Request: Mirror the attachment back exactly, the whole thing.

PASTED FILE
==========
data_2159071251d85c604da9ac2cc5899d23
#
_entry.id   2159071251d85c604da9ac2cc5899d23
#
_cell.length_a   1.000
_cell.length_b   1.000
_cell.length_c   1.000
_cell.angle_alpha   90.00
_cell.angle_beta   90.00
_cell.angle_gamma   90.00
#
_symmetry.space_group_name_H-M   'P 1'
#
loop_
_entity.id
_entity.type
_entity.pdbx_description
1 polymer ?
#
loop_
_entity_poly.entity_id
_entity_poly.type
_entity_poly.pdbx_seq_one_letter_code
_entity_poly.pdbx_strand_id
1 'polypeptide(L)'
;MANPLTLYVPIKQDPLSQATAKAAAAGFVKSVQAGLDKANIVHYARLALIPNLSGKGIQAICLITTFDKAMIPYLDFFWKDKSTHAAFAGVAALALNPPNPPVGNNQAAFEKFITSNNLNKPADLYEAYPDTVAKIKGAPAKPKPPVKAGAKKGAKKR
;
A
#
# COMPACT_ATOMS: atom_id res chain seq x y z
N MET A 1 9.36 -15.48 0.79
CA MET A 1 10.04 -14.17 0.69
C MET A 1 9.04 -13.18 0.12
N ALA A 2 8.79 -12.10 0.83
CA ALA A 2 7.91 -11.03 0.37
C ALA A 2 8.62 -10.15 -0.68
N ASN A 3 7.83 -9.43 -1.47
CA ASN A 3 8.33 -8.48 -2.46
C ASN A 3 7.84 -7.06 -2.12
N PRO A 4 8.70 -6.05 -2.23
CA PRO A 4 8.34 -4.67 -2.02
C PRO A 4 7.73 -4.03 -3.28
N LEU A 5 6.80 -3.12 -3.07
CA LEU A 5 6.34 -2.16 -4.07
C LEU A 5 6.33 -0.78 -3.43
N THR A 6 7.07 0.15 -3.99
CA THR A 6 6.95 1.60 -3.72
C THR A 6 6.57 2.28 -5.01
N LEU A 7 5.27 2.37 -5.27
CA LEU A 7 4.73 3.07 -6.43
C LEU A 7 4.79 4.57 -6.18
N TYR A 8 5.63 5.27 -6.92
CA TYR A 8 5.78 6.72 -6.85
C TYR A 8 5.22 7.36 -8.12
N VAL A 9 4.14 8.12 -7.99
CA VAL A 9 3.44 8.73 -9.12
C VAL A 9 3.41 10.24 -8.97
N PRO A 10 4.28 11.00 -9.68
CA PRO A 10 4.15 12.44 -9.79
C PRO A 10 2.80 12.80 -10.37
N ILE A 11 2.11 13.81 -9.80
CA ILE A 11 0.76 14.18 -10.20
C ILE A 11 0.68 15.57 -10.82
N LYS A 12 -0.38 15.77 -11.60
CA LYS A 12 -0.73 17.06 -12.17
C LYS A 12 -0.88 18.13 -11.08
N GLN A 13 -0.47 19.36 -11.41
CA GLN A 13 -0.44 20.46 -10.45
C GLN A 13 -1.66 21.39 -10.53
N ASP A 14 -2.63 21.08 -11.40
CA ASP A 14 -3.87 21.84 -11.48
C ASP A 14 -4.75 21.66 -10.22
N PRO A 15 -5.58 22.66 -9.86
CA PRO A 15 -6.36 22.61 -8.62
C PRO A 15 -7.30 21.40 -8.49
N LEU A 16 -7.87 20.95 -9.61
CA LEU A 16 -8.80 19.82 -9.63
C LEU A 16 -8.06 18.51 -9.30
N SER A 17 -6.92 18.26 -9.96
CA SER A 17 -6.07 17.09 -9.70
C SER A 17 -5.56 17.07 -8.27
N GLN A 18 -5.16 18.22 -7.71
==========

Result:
data_2159071251d85c604da9ac2cc5899d23
#
_entry.id   2159071251d85c604da9ac2cc5899d23
#
_cell.length_a   1.000
_cell.length_b   1.000
_cell.length_c   1.000
_cell.angle_alpha   90.00
_cell.angle_beta   90.00
_cell.angle_gamma   90.00
#
_symmetry.space_group_name_H-M   'P 1'
#
loop_
_entity.id
_entity.type
_entity.pdbx_description
1 polymer ?
#
loop_
_entity_poly.entity_id
_entity_poly.type
_entity_poly.pdbx_seq_one_letter_code
_entity_poly.pdbx_strand_id
1 'polypeptide(L)'
;MANPLTLYVPIKQDPLSQATAKAAAAGFVKSVQAGLDKANIVHYARLALIPNLSGKGIQAICLITTFDKAMIPYLDFFWKDKSTHAAFAGVAALALNPPNPPVGNNQAAFEKFITSNNLNKPADLYEAYPDTVAKIKGAPAKPKPPVKAGAKKGAKKR
;
A
#
# COMPACT_ATOMS: atom_id res chain seq x y z
N MET A 1 9.36 -15.48 0.79
CA MET A 1 10.04 -14.17 0.69
C MET A 1 9.04 -13.18 0.12
N ALA A 2 8.79 -12.10 0.83
CA ALA A 2 7.91 -11.03 0.37
C ALA A 2 8.62 -10.15 -0.68
N ASN A 3 7.83 -9.43 -1.47
CA ASN A 3 8.33 -8.48 -2.46
C ASN A 3 7.84 -7.06 -2.12
N PRO A 4 8.70 -6.05 -2.23
CA PRO A 4 8.34 -4.67 -2.02
C PRO A 4 7.73 -4.03 -3.28
N LEU A 5 6.80 -3.12 -3.07
CA LEU A 5 6.34 -2.16 -4.07
C LEU A 5 6.33 -0.78 -3.43
N THR A 6 7.07 0.15 -3.99
CA THR A 6 6.95 1.60 -3.72
C THR A 6 6.57 2.28 -5.01
N LEU A 7 5.27 2.37 -5.27
CA LEU A 7 4.73 3.07 -6.43
C LEU A 7 4.79 4.57 -6.18
N TYR A 8 5.63 5.27 -6.92
CA TYR A 8 5.78 6.72 -6.85
C TYR A 8 5.22 7.36 -8.12
N VAL A 9 4.14 8.12 -7.99
CA VAL A 9 3.44 8.73 -9.12
C VAL A 9 3.41 10.24 -8.97
N PRO A 10 4.28 11.00 -9.68
CA PRO A 10 4.15 12.44 -9.79
C PRO A 10 2.80 12.80 -10.37
N ILE A 11 2.11 13.81 -9.80
CA ILE A 11 0.76 14.18 -10.20
C ILE A 11 0.68 15.57 -10.82
N LYS A 12 -0.38 15.77 -11.60
CA LYS A 12 -0.73 17.06 -12.17
C LYS A 12 -0.88 18.13 -11.08
N GLN A 13 -0.47 19.36 -11.41
CA GLN A 13 -0.44 20.46 -10.45
C GLN A 13 -1.66 21.39 -10.53
N ASP A 14 -2.63 21.08 -11.40
CA ASP A 14 -3.87 21.84 -11.48
C ASP A 14 -4.75 21.66 -10.22
N PRO A 15 -5.58 22.66 -9.86
CA PRO A 15 -6.36 22.61 -8.62
C PRO A 15 -7.30 21.40 -8.49
N LEU A 16 -7.87 20.95 -9.61
CA LEU A 16 -8.80 19.82 -9.63
C LEU A 16 -8.06 18.51 -9.30
N SER A 17 -6.92 18.26 -9.96
CA SER A 17 -6.07 17.09 -9.70
C SER A 17 -5.56 17.07 -8.27
N GLN A 18 -5.16 18.22 -7.71